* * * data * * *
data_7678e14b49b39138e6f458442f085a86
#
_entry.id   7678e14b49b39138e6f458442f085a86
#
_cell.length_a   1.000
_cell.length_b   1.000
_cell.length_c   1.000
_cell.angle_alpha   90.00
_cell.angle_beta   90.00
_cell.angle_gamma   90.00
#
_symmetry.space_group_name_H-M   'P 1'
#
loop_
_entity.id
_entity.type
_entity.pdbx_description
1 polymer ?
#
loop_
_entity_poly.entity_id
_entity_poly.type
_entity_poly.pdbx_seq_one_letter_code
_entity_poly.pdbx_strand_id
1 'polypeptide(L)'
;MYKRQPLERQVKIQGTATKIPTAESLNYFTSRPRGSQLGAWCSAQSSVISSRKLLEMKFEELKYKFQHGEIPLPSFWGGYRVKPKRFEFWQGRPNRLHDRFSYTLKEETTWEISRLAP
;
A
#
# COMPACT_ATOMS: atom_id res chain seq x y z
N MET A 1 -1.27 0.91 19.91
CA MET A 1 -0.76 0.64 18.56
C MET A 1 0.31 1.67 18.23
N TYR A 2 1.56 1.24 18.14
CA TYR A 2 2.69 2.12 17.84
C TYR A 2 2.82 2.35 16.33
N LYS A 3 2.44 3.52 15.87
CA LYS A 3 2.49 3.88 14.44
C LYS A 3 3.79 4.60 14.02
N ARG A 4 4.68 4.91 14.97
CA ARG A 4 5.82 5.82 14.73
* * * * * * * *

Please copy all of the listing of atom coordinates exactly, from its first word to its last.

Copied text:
data_7678e14b49b39138e6f458442f085a86
#
_entry.id   7678e14b49b39138e6f458442f085a86
#
_cell.length_a   1.000
_cell.length_b   1.000
_cell.length_c   1.000
_cell.angle_alpha   90.00
_cell.angle_beta   90.00
_cell.angle_gamma   90.00
#
_symmetry.space_group_name_H-M   'P 1'
#
loop_
_entity.id
_entity.type
_entity.pdbx_description
1 polymer ?
#
loop_
_entity_poly.entity_id
_entity_poly.type
_entity_poly.pdbx_seq_one_letter_code
_entity_poly.pdbx_strand_id
1 'polypeptide(L)'
;MYKRQPLERQVKIQGTATKIPTAESLNYFTSRPRGSQLGAWCSAQSSVISSRKLLEMKFEELKYKFQHGEIPLPSFWGGYRVKPKRFEFWQGRPNRLHDRFSYTLKEETTWEISRLAP
;
A
#
# COMPACT_ATOMS: atom_id res chain seq x y z
N MET A 1 -1.27 0.91 19.91
CA MET A 1 -0.76 0.64 18.56
C MET A 1 0.31 1.67 18.23
N TYR A 2 1.56 1.24 18.14
CA TYR A 2 2.69 2.12 17.84
C TYR A 2 2.82 2.35 16.33
N LYS A 3 2.44 3.52 15.87
CA LYS A 3 2.49 3.88 14.44
C LYS A 3 3.79 4.60 14.02
N ARG A 4 4.68 4.91 14.97
CA ARG A 4 5.82 5.82 14.73